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MILL CITY RISES AGAIN: (Adopt your best monster-truck voice:) Europain! Europain! Europain!!! No, not pain, pain, French for "bread." Try again: Europain! Europain! Europain!!! The world's biggest bread fair, this year in Paris! Paris! Paris!!! The Americans walked away with the gold medal in bread two years ago--and it's time for a rematch. Or should we say grudge match? Yeah, the French invented the baguette, but this year the American team will make them cry maman!

Seriously, folks, Europain is the world's biggest artisan bread convention, it's held in Paris every three years, and it is the site of the big La Coupe du Monde de la Boulangerie contest, in which nations compete to see who makes the best baked goods. This year the competition is in February, and the American team is being coached by Minneapolitans. Here's the lineup: Tom Gumpel, from the Culinary Institute of America, will be doing sculptural bread; his colleague Robert Jorin will compete in the viennoiserie category (layered, laminate doughs like those used for croissants and danishes); and Jan Schaat, who runs the Il Fornaio baking school in San Francisco, is up in the plain bread competition. The coaches are Minneapolis's own Didier Rosada (bread) and Philippe LeCorre (pastry). OK, OK, Rosada and LeCorre are actually French, but they really do live in the Twin Cities, because they're the instructors at the National Baking Center at the Dunwoody Institute.

In fact, the entire American baking team will be here in January for some last-minute training with LeCorre and Rosada, and to attend a fundraiser for the Baking Center. If the monster-truck howling in the first paragraph got you sufficiently excited, call (612) 374-3303 to reserve your tickets for the January 14 cocktail-and-hors-d'oeuvres event. Tickets are $100, or $150 at the door, which is a lot of hot cross buns, but nothing compared to the $250,000 the German chocolate company Schokinag recently kicked in for overhaul of the Dunwoody pastry lab--so don't even think of whining.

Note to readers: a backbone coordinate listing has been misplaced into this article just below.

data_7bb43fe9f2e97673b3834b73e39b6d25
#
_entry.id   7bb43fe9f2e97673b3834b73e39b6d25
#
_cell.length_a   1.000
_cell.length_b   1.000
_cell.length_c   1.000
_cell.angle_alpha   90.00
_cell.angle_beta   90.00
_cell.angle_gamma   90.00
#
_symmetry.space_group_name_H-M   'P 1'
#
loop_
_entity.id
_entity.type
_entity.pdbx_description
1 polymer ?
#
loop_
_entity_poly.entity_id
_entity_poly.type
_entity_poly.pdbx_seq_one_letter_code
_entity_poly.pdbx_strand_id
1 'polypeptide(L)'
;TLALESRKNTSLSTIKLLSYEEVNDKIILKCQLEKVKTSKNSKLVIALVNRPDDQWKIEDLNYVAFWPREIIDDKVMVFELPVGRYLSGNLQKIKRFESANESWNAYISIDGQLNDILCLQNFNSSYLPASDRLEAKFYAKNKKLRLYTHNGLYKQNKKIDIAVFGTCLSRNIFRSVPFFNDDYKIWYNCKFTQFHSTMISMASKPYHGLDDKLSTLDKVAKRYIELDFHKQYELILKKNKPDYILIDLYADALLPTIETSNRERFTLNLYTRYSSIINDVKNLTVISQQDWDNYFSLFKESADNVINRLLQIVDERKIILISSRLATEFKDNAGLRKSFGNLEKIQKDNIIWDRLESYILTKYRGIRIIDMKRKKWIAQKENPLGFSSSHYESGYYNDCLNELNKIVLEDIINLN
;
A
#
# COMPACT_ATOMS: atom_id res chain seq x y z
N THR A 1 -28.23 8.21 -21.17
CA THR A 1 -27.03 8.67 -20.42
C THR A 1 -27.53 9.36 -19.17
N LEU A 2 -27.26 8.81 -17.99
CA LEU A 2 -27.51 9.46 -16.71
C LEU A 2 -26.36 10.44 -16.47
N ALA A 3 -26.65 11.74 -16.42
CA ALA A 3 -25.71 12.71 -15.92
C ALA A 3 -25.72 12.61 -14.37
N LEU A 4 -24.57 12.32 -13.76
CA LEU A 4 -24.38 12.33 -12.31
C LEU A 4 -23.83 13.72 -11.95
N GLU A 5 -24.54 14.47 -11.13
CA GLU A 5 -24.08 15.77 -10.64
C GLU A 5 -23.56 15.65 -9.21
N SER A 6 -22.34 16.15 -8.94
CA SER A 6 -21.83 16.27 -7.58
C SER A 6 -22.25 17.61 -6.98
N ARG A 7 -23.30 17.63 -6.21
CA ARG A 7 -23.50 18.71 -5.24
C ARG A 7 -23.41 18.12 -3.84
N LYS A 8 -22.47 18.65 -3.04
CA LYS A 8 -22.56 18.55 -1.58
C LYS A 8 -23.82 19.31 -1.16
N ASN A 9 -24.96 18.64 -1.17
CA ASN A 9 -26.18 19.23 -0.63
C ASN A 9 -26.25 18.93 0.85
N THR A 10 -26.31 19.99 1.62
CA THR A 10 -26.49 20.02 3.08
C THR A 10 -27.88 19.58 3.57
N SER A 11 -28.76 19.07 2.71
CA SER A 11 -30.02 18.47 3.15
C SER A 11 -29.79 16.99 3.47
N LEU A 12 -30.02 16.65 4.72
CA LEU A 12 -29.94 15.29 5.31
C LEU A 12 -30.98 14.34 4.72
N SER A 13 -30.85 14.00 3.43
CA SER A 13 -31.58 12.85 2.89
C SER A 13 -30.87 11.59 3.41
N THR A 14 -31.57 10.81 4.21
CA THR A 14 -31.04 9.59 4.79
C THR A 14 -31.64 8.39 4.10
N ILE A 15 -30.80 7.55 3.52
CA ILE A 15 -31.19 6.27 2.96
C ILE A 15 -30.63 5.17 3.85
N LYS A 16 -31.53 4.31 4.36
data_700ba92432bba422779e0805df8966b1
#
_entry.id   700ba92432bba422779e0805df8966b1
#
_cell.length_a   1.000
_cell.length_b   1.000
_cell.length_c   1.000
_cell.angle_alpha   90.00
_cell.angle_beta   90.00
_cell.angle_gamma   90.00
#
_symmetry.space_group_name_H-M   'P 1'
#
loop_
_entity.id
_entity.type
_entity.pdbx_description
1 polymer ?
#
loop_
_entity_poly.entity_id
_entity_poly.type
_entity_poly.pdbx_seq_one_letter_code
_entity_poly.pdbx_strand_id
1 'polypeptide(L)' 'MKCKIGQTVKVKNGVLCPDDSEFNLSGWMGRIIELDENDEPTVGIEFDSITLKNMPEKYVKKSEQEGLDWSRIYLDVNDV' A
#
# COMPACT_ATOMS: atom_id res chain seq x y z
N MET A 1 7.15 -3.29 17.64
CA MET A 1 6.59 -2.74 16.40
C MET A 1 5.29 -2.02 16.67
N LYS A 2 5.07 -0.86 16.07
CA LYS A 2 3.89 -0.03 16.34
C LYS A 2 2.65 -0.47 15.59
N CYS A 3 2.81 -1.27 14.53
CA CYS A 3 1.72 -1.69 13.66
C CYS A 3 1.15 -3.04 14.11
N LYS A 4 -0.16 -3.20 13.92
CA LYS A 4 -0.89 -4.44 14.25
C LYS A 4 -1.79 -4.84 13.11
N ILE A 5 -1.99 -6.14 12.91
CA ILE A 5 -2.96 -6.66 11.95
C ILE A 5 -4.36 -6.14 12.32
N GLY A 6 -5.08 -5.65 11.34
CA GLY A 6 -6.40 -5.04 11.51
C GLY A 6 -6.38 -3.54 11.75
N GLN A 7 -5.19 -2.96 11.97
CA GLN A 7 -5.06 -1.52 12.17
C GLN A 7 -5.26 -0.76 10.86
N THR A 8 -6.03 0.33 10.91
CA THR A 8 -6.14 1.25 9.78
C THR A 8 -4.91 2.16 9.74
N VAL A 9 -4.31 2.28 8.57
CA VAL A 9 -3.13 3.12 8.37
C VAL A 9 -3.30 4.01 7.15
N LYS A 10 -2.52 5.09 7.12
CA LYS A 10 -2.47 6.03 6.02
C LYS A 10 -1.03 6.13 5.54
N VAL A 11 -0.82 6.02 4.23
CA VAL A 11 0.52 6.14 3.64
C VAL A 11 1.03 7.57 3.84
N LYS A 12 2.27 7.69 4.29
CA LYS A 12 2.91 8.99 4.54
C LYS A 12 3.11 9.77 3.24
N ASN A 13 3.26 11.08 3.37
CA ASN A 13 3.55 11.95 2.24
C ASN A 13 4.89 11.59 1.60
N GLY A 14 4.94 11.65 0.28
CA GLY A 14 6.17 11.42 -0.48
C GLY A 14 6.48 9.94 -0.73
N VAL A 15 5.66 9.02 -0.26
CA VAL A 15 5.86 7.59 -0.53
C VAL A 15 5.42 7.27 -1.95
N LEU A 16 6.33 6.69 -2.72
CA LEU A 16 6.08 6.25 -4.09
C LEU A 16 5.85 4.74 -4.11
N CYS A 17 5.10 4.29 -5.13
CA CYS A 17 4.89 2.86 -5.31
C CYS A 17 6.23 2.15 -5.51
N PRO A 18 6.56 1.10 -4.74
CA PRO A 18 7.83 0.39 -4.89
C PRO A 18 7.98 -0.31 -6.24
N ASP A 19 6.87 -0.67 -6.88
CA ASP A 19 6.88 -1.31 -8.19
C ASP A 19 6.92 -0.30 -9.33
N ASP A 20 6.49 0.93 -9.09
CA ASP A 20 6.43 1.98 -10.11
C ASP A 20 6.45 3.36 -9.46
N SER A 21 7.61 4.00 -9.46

I couldn't find anyone in Vegas who was making book on the event, but Greg Tompkins, director of the National Baking Center, has some predictions:

"From what I've seen so far, I don't know that we have anybody as good as Craig [Ponsford, last round's Europain bread winner and this year's U.S. team manager] in the bread category. I think our best shot is in decorative bread. Tom has made molds from African soapstone carvings, and he can make the bread into masks, and I've seen where he's made woven blankets out of bread to wrap around these figures. It's just astonishing, incredible stuff." The Americans didn't win the final grand prize last time because the competition is judged by adding together the decorative, viennoiserie, and plain bread scores--but that an American won the latter category was shocking enough to the French. "The French have been ridiculing Americans as a bunch of Wonder Bread eaters for years," says Tompkins, "and when we swiped the gold medal with a baguette, it put them on notice that there are some people over here that know what they're doing." Yeah! Bake this, Jacques!

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